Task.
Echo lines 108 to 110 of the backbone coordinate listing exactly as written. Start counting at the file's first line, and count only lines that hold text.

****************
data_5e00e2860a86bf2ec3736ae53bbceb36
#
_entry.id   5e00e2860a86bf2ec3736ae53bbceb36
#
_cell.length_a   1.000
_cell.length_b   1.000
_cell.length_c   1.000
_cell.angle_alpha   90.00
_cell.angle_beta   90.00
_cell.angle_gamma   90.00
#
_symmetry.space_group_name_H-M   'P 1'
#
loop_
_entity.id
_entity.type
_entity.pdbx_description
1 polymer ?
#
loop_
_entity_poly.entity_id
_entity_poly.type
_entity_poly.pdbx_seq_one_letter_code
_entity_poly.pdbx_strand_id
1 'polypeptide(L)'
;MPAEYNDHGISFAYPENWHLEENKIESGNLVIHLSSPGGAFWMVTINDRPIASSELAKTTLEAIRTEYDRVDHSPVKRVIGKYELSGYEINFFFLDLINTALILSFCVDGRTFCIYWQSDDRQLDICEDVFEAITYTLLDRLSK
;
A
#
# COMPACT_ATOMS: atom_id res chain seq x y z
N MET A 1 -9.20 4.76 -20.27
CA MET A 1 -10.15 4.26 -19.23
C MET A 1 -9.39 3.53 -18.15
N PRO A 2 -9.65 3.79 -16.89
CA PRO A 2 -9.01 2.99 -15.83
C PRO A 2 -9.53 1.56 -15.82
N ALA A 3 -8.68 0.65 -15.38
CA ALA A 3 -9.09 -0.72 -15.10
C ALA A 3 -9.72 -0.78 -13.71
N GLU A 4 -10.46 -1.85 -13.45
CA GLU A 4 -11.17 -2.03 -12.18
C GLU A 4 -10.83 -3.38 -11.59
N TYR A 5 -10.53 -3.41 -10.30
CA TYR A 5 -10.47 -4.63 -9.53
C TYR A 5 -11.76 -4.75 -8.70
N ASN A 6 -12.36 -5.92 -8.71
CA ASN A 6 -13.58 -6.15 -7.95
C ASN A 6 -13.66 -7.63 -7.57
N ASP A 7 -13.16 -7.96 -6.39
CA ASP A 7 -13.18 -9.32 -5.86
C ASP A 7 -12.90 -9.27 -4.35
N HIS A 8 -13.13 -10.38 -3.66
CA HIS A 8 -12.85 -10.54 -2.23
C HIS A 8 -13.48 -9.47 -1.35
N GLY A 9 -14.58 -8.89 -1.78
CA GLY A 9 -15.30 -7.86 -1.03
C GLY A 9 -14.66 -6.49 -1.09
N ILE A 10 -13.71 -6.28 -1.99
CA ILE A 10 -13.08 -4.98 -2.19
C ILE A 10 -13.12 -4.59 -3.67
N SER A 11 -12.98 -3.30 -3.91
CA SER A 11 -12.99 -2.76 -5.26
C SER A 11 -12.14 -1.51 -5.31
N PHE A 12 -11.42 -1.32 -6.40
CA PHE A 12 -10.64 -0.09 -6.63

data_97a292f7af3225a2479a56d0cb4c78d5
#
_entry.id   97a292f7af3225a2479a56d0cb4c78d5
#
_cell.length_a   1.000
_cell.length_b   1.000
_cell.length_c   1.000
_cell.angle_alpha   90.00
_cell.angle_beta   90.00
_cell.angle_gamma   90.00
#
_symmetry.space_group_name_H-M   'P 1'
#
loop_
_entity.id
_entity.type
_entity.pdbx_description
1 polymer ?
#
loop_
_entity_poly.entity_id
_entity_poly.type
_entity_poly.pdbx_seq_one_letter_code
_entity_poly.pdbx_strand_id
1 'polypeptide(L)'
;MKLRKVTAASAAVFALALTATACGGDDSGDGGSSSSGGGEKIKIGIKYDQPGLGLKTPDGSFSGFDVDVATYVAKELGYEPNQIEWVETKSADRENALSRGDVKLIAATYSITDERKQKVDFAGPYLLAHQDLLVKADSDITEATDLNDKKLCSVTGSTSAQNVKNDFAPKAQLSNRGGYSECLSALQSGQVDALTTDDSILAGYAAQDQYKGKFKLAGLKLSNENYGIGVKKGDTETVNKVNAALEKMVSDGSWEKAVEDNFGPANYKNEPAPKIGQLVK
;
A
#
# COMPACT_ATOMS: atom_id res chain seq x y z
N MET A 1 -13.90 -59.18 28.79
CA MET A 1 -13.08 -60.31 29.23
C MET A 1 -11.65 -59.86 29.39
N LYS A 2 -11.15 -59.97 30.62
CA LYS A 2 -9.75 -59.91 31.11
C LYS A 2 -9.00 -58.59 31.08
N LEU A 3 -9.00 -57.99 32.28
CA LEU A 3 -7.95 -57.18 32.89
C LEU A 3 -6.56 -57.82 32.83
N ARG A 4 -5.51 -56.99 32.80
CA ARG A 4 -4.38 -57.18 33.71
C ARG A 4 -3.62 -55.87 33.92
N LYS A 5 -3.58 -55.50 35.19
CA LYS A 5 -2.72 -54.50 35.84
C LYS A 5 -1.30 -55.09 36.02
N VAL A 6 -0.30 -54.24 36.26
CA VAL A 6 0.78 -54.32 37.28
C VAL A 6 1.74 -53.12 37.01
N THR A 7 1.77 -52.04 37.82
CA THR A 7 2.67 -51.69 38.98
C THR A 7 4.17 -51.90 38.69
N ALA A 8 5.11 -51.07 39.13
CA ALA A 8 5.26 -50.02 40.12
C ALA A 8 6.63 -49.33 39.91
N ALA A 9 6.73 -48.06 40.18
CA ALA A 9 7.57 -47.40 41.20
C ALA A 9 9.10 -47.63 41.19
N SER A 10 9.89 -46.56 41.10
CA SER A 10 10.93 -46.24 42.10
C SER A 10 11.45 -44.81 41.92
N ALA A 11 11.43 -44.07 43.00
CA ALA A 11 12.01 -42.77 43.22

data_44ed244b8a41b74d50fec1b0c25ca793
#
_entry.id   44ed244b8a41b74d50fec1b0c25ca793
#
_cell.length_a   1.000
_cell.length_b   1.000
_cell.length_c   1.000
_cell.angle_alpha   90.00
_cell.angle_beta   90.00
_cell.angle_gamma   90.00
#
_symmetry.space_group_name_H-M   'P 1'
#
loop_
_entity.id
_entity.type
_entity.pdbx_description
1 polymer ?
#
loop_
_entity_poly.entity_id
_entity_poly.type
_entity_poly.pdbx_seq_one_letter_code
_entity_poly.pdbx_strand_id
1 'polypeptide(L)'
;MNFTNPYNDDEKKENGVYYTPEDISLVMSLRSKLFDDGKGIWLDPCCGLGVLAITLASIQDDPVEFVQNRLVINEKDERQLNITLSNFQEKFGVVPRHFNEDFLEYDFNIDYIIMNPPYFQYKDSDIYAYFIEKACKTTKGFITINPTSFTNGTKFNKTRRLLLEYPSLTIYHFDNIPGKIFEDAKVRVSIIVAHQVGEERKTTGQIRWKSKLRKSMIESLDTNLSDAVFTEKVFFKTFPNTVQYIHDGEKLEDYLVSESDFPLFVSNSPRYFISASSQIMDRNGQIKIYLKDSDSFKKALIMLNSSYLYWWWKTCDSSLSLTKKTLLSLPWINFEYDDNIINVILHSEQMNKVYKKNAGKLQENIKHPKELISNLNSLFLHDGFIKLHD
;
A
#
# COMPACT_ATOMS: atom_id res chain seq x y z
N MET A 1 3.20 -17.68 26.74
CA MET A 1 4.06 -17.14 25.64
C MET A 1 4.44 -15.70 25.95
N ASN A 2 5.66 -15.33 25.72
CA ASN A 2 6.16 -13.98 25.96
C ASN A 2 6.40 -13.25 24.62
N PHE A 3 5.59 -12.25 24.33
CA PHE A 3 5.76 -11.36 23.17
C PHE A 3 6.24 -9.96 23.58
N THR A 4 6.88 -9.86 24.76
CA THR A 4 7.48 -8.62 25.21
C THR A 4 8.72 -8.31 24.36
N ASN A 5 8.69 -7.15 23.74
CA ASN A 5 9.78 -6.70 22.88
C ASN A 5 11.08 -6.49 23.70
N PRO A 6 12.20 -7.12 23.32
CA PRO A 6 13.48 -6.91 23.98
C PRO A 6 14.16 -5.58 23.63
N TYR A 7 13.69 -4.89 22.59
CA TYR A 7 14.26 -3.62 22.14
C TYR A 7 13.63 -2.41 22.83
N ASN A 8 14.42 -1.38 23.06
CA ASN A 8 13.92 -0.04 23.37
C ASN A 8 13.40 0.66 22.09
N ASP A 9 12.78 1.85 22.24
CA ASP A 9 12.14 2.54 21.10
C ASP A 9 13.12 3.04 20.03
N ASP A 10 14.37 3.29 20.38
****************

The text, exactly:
N LYS A 5 -3.58 -55.50 35.19
CA LYS A 5 -2.72 -54.50 35.84
C LYS A 5 -1.30 -55.09 36.02